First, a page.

Envelope protein variability among HBV-Infected asymptomatic carriers and immunized children with breakthrough infections

Mendy, M and D'Mello, F and Kanellos, T and Oliver, S and Whittle, H and Howard, C R (2008) Envelope protein variability among HBV-Infected asymptomatic carriers and immunized children with breakthrough infections. JOURNAL OF MEDICAL VIROLOGY, 80 (9). pp. 1537-1546.

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Abstract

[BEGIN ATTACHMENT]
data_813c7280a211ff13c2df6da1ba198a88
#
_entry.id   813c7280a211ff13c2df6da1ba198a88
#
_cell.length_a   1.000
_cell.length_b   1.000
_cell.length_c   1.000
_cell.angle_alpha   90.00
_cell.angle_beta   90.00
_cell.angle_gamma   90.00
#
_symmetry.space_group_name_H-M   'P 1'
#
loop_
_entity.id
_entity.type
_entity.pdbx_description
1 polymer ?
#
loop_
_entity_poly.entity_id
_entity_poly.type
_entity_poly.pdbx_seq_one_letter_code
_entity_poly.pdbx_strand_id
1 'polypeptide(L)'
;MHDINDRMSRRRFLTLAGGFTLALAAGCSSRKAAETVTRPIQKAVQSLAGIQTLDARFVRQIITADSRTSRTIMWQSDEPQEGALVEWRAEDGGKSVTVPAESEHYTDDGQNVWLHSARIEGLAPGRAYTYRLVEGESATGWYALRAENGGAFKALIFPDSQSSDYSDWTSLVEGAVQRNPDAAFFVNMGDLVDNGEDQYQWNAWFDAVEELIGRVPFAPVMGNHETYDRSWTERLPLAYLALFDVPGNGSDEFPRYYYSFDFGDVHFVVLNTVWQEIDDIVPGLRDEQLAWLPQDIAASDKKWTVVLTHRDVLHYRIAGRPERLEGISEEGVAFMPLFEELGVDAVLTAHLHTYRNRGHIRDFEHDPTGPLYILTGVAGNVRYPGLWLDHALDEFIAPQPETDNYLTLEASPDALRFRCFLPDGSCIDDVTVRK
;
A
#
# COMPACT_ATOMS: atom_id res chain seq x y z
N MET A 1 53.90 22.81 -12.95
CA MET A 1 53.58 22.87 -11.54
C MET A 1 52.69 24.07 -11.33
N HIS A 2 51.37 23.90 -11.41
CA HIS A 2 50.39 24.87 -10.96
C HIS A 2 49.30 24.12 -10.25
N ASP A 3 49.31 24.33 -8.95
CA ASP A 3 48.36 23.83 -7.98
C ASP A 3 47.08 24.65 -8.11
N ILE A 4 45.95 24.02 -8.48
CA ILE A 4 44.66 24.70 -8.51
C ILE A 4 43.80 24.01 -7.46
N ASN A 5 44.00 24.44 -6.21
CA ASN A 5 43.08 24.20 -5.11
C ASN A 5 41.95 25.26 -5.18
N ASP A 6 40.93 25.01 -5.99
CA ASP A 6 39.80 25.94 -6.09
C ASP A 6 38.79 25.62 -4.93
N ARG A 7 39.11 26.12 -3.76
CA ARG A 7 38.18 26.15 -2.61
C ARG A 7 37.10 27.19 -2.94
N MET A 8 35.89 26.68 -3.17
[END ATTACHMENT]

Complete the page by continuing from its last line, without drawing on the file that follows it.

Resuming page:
A detailed study of hepatitis B virus (HBV) surface variants and their role in breakthrough infections has been conducted in The Gambia, West Africa. Samples from 1856 vaccinated subjects were tested for hepatitis B surface antigen (HBsAg). Evidence of infection was found in 11% (22/192) of subjects with breakthrough infections and 18 (81.8%) were also positive for HBV DNA following PCR analysis. A cohort of 58 unvaccinated carriers which also included 11 patients with hepatocellular carcinoma was also investigated in order to establish the prevalence of surface variants in the unvaccinated population. Analysis of the S gene from HBV PCR-positive subjects (n = 64) revealed little variation in the S gene of these subjects. Twenty-four S protein sequences (37.5%) were identical and a further 22 sequences differed by only a single amino acid. The K141E variant found in previous work was not detected and little variation was observed in the immunodominant "a" determinant; a single change was found in one vaccinated patient (Q129H) and nine changes detected among six unvaccinated carriers. This study showed that breakthrough HBV infection in vaccinated Gambians is mainly caused by the wild type genoytype E strain and that immune escape mutants are uncommon. However, HBV mutants may play a role in establishing infection later in life when anti-HBs antibodies have begun to decline. Further investigation is required to determine the cause of these breakthrough infections and whether they contribute to the establishment of the carrier state.